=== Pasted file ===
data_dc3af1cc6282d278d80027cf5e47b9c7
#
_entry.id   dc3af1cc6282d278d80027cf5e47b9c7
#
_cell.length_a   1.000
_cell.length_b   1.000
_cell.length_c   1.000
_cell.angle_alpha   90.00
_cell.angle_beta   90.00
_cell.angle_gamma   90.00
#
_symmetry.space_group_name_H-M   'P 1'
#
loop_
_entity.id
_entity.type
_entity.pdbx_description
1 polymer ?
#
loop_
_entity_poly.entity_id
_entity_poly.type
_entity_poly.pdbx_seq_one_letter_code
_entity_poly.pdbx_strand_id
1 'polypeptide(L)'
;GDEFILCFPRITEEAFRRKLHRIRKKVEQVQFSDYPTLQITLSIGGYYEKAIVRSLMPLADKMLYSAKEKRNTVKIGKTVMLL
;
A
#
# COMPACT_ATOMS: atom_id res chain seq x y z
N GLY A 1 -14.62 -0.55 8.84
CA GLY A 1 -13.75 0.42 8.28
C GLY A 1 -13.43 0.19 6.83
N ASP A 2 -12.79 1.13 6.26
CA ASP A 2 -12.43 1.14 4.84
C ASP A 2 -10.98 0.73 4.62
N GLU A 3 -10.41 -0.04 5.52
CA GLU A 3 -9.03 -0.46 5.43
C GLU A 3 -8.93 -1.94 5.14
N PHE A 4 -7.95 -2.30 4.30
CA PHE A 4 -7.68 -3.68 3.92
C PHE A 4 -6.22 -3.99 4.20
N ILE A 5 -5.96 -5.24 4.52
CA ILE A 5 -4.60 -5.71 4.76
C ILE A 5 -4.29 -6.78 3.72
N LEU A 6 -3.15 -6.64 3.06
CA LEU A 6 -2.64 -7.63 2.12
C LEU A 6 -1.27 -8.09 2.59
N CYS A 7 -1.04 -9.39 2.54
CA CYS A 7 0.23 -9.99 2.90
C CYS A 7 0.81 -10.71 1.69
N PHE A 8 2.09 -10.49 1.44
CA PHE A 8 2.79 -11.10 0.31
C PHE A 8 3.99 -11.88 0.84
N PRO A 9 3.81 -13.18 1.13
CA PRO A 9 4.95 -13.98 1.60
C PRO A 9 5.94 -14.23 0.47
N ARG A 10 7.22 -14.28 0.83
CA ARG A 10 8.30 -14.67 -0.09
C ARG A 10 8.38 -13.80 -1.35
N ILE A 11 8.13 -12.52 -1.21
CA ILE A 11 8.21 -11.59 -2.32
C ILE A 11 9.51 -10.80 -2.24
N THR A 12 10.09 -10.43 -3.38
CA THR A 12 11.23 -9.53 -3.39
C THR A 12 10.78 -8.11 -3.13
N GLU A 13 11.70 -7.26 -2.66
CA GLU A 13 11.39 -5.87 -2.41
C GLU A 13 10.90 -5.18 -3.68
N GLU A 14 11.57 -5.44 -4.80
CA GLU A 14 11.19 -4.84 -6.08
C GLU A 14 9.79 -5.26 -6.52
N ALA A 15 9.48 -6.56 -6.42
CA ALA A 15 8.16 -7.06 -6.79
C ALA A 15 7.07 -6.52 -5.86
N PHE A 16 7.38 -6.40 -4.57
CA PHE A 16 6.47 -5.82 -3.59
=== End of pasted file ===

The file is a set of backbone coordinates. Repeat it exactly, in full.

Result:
data_dc3af1cc6282d278d80027cf5e47b9c7
#
_entry.id   dc3af1cc6282d278d80027cf5e47b9c7
#
_cell.length_a   1.000
_cell.length_b   1.000
_cell.length_c   1.000
_cell.angle_alpha   90.00
_cell.angle_beta   90.00
_cell.angle_gamma   90.00
#
_symmetry.space_group_name_H-M   'P 1'
#
loop_
_entity.id
_entity.type
_entity.pdbx_description
1 polymer ?
#
loop_
_entity_poly.entity_id
_entity_poly.type
_entity_poly.pdbx_seq_one_letter_code
_entity_poly.pdbx_strand_id
1 'polypeptide(L)'
;GDEFILCFPRITEEAFRRKLHRIRKKVEQVQFSDYPTLQITLSIGGYYEKAIVRSLMPLADKMLYSAKEKRNTVKIGKTVMLL
;
A
#
# COMPACT_ATOMS: atom_id res chain seq x y z
N GLY A 1 -14.62 -0.55 8.84
CA GLY A 1 -13.75 0.42 8.28
C GLY A 1 -13.43 0.19 6.83
N ASP A 2 -12.79 1.13 6.26
CA ASP A 2 -12.43 1.14 4.84
C ASP A 2 -10.98 0.73 4.62
N GLU A 3 -10.41 -0.04 5.52
CA GLU A 3 -9.03 -0.46 5.43
C GLU A 3 -8.93 -1.94 5.14
N PHE A 4 -7.95 -2.30 4.30
CA PHE A 4 -7.68 -3.68 3.92
C PHE A 4 -6.22 -3.99 4.20
N ILE A 5 -5.96 -5.24 4.52
CA ILE A 5 -4.60 -5.71 4.76
C ILE A 5 -4.29 -6.78 3.72
N LEU A 6 -3.15 -6.64 3.06
CA LEU A 6 -2.64 -7.63 2.12
C LEU A 6 -1.27 -8.09 2.59
N CYS A 7 -1.04 -9.39 2.54
CA CYS A 7 0.23 -9.99 2.90
C CYS A 7 0.81 -10.71 1.69
N PHE A 8 2.09 -10.49 1.44
CA PHE A 8 2.79 -11.10 0.31
C PHE A 8 3.99 -11.88 0.84
N PRO A 9 3.81 -13.18 1.13
CA PRO A 9 4.95 -13.98 1.60
C PRO A 9 5.94 -14.23 0.47
N ARG A 10 7.22 -14.28 0.83
CA ARG A 10 8.30 -14.67 -0.09
C ARG A 10 8.38 -13.80 -1.35
N ILE A 11 8.13 -12.52 -1.21
CA ILE A 11 8.21 -11.59 -2.32
C ILE A 11 9.51 -10.80 -2.24
N THR A 12 10.09 -10.43 -3.38
CA THR A 12 11.23 -9.53 -3.39
C THR A 12 10.78 -8.11 -3.13
N GLU A 13 11.70 -7.26 -2.66
CA GLU A 13 11.39 -5.87 -2.41
C GLU A 13 10.90 -5.18 -3.68
N GLU A 14 11.57 -5.44 -4.80
CA GLU A 14 11.19 -4.84 -6.08
C GLU A 14 9.79 -5.26 -6.52
N ALA A 15 9.48 -6.56 -6.42
CA ALA A 15 8.16 -7.06 -6.79
C ALA A 15 7.07 -6.52 -5.86
N PHE A 16 7.38 -6.40 -4.57
CA PHE A 16 6.47 -5.82 -3.59